On Hillary Clinton and CCA campaign donations

A spokesman for Nashville-based Corrections Corporation of American tells the Tennessean it’s no big deal that Democratic presidential candidate Hillary Clinton has announced she will not take campaign contributions from CCA or other private prison operators.

Clinton has also declared that, if elected, she will push to end federal government contracting for private prison operation. Her move comes after reports that a lobbying firm, which is retained by CCA, has donated about $240,000 to the Clinton campaign.

“Hillary Clinton has said we must end the era of mass incarceration, and as president, she will end private prisons and private immigrant detention centers,” campaign spokesman Tyrone Gayle said in a statement to The Tennessean.

“She believes that we should not contract out this core responsibility of the federal government, and when we’re dealing with a mass incarceration crisis, we don’t need private industry incentives that may contribute — or have the appearance of contributing — to over-incarceration.”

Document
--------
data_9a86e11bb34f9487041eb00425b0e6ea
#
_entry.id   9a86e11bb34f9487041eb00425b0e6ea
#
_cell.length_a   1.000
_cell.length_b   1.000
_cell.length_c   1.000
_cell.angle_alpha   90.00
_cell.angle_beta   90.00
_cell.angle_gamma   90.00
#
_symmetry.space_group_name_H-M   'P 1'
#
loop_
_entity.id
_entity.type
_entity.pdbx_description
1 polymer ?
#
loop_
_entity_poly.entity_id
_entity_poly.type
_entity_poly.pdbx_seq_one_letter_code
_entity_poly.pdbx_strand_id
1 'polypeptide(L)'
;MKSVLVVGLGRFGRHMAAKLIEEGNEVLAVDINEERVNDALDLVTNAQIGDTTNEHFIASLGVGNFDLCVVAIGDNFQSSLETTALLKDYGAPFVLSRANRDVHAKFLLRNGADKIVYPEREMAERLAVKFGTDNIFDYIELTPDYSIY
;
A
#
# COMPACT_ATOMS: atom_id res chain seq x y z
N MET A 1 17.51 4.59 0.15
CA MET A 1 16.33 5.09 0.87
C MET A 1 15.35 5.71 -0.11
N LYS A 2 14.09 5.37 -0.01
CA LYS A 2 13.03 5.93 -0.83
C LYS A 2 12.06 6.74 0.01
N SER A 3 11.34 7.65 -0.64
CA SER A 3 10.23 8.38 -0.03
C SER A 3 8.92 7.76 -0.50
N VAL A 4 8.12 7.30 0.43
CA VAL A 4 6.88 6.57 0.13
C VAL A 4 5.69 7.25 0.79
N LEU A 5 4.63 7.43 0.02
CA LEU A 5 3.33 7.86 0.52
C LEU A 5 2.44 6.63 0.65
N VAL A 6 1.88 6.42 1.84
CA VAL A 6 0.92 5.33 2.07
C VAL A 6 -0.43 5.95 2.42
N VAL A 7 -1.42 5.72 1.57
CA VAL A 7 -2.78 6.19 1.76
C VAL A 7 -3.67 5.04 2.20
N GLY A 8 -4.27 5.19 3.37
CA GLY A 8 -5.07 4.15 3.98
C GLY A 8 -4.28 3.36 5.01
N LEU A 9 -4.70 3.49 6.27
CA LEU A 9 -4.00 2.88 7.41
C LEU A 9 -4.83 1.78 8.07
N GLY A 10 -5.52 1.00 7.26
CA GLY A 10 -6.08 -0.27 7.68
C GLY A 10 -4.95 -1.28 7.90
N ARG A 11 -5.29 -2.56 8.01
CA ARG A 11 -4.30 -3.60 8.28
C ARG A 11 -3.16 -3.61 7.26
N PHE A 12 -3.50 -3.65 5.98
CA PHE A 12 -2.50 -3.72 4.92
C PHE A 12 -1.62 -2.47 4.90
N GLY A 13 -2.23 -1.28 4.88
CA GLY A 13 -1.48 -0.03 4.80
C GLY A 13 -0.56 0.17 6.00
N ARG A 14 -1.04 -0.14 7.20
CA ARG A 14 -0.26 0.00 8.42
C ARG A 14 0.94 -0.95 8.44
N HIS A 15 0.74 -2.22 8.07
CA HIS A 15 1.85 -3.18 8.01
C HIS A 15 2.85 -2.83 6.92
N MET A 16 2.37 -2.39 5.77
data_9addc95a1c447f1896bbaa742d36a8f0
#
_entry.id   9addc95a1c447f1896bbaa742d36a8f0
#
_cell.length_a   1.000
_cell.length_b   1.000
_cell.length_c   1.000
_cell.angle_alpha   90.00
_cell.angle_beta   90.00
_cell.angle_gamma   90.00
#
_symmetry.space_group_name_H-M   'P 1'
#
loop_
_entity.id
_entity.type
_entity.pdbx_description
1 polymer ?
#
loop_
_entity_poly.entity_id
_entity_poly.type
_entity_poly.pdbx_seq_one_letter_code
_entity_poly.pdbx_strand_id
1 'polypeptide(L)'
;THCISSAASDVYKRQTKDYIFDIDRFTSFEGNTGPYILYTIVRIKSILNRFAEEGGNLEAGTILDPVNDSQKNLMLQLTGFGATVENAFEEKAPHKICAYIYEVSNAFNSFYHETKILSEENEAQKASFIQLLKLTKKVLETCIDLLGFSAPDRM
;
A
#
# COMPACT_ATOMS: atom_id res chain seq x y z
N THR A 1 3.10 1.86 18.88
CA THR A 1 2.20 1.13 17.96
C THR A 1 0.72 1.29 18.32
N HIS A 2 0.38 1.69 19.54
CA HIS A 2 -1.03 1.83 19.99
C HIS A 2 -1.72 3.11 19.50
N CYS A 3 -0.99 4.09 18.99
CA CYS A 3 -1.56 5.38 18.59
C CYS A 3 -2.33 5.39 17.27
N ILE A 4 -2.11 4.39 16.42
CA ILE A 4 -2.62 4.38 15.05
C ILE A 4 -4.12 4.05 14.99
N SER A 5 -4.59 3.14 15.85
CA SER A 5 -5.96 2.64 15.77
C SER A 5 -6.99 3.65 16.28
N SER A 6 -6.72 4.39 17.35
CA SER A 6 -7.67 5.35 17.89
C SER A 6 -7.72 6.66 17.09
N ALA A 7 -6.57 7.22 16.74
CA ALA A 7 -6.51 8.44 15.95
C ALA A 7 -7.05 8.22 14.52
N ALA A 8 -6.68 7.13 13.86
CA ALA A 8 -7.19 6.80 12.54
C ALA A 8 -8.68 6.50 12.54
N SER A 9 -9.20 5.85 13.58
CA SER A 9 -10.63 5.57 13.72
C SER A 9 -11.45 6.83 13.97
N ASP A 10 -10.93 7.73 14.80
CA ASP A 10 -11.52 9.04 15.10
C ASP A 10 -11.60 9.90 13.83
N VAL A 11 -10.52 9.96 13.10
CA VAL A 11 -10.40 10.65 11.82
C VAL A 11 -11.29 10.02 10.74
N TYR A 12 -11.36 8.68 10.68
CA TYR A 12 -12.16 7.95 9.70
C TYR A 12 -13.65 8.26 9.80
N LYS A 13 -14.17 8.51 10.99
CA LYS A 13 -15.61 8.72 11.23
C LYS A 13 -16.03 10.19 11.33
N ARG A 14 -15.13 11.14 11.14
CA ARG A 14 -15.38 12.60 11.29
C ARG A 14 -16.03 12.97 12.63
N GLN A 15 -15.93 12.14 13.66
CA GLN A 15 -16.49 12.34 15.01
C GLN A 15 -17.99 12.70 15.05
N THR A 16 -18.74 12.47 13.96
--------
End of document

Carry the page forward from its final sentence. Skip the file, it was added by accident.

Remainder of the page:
…Lobbyists represent multiple people frequently, and that doesn’t mean there are ties between a lobbyist’s separate clients, argued CCA spokesman Jonathan Burns.

“CCA has not donated money to the Clinton presidential campaign, nor have any lobbyists donated to the campaign on our behalf. We hardly think it’s newsworthy that professional critics of our industry have persuaded a candidate to stop doing something that she already doesn’t do,” Burns said in a statement.

“We do think it’s unfortunate that they advocate against the benefits we provide without themselves offering any real solutions to the serious challenges our corrections and detention systems face.”

CCA is the largest private prison company in the country. In addition to managing three Tennessee prisons and one of Metro’s detention centers, it houses thousands of inmates and immigrants across the country in prisons and detention centers.

Critics argue CCA and other private prison companies have a financial incentive to keep inmates in prison, or to keep their beds full. Private prison companies have denied those allegations, arguing they do the best they can to keep communities safe.